Now showing 1 - 2 of 2
  • Publication
    Nano-textured self-assembled aligned collagen hydrogels promote directional neurite guidance and overcome inhibition by myelin associated glycoprotein
    The development of nerve guidance conduits is constantly evolving as the need arises for therapies for spinal cord injury. In addition to providing a path for regrowing axons to reconnect with their appropriate targets, the structural and biochemical cues provided by these conduits should be permissive for directional neurite outgrowth and be protective against inhibition in the vicinity of the injury site. Here, we adapted the use of iso-electric focusing to drive the alignment of supramolecular fibrils into self-assembled collagen hydrogels (similar to 300 mu m diameter), and tested those hydrogels for the ability to direct and enhance the migration of neurites. Structural characterization revealed anisotropic alignment of nanofibrillar aggregates (similar to 20 nm diameter), arranged in micron-scale bundles (similar to 1 to 2 mu m diameter) similar to the hierarchical size scales observed in native tissues. Neurite outgrowth extended bidirectionally along the axes of aligned hydrogels. Furthermore, it was shown that, as opposed to poly-D-lysine, neurite outgrowth on aligned hydrogels is not inhibited in the presence of myelin-associated glycoprotein (p > 0.05). These results highlight for the first time a structural and biochemical role for iso-electrically aligned collagen hydrogels in controlling neuronal growth, and indicate that the short-term signaling associated with these hydrogels can be used in adjunct therapy following injury to the spinal cord.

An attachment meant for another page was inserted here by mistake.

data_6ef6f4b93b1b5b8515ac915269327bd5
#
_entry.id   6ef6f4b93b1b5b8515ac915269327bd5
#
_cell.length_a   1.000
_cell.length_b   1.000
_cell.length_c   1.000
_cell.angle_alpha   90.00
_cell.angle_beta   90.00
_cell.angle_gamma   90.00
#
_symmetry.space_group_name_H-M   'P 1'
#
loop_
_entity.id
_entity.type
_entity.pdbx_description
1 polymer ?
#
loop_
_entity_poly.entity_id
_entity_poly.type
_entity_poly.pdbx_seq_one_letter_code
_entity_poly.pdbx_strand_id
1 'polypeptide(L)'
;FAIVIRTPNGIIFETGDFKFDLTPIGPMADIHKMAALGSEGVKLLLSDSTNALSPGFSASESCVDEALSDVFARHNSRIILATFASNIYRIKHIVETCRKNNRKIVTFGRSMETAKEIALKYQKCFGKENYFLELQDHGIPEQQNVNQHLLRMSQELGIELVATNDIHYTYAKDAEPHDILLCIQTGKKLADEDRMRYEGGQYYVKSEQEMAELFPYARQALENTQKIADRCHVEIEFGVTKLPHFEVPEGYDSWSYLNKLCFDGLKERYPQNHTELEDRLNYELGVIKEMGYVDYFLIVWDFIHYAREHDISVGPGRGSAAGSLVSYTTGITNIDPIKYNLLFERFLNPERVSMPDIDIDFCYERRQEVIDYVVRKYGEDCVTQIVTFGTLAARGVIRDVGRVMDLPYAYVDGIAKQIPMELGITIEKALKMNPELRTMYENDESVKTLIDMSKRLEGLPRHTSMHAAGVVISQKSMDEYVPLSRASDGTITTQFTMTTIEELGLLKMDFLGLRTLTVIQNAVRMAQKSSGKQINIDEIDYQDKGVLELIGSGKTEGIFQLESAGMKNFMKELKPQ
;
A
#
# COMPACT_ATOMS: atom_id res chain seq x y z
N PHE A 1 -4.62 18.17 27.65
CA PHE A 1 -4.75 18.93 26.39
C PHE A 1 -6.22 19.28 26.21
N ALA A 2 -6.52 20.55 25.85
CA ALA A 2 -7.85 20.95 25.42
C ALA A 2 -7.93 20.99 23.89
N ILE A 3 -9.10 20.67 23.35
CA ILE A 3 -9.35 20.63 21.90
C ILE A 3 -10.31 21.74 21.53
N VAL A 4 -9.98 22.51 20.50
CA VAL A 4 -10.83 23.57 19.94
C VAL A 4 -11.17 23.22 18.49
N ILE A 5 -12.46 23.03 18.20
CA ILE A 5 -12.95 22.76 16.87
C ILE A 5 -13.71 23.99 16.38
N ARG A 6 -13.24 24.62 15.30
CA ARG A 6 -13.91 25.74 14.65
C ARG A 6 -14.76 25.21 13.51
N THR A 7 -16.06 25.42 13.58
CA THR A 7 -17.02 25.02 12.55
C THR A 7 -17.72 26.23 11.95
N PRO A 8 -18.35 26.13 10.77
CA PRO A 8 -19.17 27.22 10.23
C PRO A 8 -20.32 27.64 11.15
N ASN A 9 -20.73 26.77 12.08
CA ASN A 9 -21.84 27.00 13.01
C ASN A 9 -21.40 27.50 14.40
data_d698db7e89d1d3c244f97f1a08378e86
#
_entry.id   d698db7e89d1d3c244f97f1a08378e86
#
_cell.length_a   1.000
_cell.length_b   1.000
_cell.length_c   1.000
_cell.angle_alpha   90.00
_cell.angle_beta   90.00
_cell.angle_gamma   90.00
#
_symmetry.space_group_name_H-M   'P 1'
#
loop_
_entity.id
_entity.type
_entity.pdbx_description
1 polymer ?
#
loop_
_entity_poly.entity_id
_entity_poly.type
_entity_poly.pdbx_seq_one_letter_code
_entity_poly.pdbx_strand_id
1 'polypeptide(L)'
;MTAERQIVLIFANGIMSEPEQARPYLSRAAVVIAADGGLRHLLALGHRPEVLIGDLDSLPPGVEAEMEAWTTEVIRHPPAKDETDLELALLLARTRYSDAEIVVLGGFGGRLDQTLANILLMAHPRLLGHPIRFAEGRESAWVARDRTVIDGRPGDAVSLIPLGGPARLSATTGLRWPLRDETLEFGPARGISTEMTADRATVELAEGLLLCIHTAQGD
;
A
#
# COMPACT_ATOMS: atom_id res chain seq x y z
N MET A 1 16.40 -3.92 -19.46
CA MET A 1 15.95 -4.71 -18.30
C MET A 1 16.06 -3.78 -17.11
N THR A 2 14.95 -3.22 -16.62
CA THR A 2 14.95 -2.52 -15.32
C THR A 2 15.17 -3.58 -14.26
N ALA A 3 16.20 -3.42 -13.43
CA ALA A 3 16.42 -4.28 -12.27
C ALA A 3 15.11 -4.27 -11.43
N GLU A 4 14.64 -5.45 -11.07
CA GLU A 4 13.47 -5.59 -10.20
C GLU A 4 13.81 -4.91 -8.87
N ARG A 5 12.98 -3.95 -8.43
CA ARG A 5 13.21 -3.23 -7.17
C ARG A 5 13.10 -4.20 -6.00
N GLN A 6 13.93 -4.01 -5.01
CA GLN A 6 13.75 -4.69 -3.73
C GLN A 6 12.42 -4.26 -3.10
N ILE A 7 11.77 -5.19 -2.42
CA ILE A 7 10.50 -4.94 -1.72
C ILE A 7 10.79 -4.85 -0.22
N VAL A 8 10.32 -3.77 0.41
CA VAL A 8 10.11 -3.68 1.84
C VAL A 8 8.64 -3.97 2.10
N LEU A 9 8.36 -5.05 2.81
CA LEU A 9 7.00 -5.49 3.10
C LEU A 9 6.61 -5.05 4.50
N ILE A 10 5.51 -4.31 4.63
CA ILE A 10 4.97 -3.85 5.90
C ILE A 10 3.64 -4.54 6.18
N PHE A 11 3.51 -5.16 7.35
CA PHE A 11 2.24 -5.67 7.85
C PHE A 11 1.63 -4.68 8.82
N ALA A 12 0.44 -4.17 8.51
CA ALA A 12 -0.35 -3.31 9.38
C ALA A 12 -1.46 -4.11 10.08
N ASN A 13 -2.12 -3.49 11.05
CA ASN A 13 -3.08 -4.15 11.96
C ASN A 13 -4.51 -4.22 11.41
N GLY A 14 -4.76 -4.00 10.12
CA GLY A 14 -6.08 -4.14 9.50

833Scopus© Citations 69
  • Publication
    Electromechanical properties of dried tendon and iso-electrically focused collagen hydrogels
    Assembling artificial collagenous tissues with structural, functional, and mechanical properties which mimic natural tissues is of vital importance for many tissue engineering applications. While the electro-mechanical properties of collagen are thought to play a role in, for example, bone formation and remodeling, this functional property has not been adequately addressed in engineered tissues. Here the electro-mechanical properties of rat tail tendon are compared with those of dried isoelectrically focused collagen hydrogels using piezoresponse force microscopy under ambient conditions. In both the natural tissue and the engineered hydrogel D-periodic type I collagen fibrils are observed, which exhibit shear piezoelectricity. While both tissues also exhibit fibrils with parallel orientations, Fourier transform analysis has revealed that the degree of parallel alignment of the fibrils in the tendon is three times that of the dried hydrogel. The results obtained demonstrate that isoelectrically focused collagen has similar structural and electro-mechanical properties to that of tendon, which is relevant for tissue engineering applications.
      1116Scopus© Citations 39